I wrote the following article for Private Eye (06/03/12). You can view the full FOI disclosure of emails sent between Wintebourne View care and the CQC here (PDF, 3.53MB).
The correspondence also included a CQC-written report which chronologically summarises incidents at Winterbourne View prior to the Panorama documentary which exposed abuse in 2011. Here, it is published for the first time. You can read it here.
Claims of ill-treatment and abuse, numerous police investigations and concerns over safeguarding at the Winterbourne View were reported to the failing Care Quality Commission (CQC) as far back as 2009 – it has emerged.
But the watchdog did nothing for nearly two years, until it was forced to act last May by a BBC Panorama investigation showing patients with learning disabilities being verbally and physically being verbally and physically abused. The private hospital for adults with learning disabilities was then closed and 10 staff arrested.
The health and care regulator has consistently blamed the hospital for failing to notify it of serious incidents. But documents obtained by the Eye reveal that the CQC had been officially alerted to at least four separate allegations of staff abusing patients, which were also been reported to the police, dating back to October 2009. During the previous year the local authority had also informed CQC that there had been two unspecified safeguarding issues.
The first serious incident when police were called involved Ben Pullar, a patient who lost a tooth amid allegations that he was punched while he was being restrained. Although the local safeguarding board, run by South Gloucestershire Council, met with the patient’s family, no arrests were made.
The following year, police investigated at least three more allegations of abuse by staff. In February, a patient claimed she had been pushed and struck for not going to dinner with other patients. In July, a support worker reported witnessing a patient being slapped twice, once in the shower and once in her room. And in August 2010, another patient alleged her neck had been “squeezed” and she was having difficulty swallowing. That month CQC also received a notice from Castlebeck, which owns Winterbourne View, that it had given a verbal warning to a support worker for “shouting and pulling a patient with some force”. Officers came to the home and took witness statements but made no arrests.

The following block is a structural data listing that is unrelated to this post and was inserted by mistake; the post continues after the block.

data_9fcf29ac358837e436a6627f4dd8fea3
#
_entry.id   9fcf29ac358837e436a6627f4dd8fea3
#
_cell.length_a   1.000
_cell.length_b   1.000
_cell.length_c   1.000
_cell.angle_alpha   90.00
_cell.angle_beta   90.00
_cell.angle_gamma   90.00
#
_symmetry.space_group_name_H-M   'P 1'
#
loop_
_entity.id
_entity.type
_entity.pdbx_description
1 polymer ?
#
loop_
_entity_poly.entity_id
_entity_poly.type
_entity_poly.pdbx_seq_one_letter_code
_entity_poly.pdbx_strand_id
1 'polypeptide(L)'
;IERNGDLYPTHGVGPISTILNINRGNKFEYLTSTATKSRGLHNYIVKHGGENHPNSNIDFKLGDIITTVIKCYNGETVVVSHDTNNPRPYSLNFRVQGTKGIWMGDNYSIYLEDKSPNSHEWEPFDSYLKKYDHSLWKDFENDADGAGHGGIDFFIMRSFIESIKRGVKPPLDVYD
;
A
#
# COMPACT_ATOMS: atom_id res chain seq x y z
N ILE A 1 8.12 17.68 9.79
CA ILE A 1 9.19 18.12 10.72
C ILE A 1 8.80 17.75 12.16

The number and frequency of reports and incidents should have alerted both the CQC and the local authority that something was wrong at Winterbourne. Tom Pullar, whose brother made allegations against staff at Winterbourne, told the Eye that the official account given by care workers of Ben’s injury was “unbelievable”. The report from the hospital sent to the CQC stated that while under restraint he “bit the alleged perpetrator on his hand. The alleged perpetrator pulled his hand out several times to free it and in the process a bottom incisor came out of the patient’s mouth.”
Mr Pullar says his brother was punched, and the investigation relied completely on the staff members’ evidence. He told us: “The CQC and the police were naïve to believe what people said without questioning it. It was one person’s word against a vulnerable person’s word.”
The documents, obtained by the Eye under the Freedom of Information Act, suggest there was at least one other attempt at whistleblowing which could not be revealed because the people involved expected them to remain confidential.
The CQC’s Director of Operations, Amanda Sherlock, said last year that the home “effectively misled us by not keeping us informed about incidents as required by the law. Had we been told about all these things, we could have taken action earlier.”
And even now, the organisation remains in denial, claiming that “the incident books weren’t available to us. We were not being given a full picture of what was going on. If a care home is not telling us what is going on, it’s very difficult for us to do our job.”
This neatly ignores the CQC’s responsibility to send in inspectors in and demanded the incidents books – as it did once the BBC investigation had done the job instead.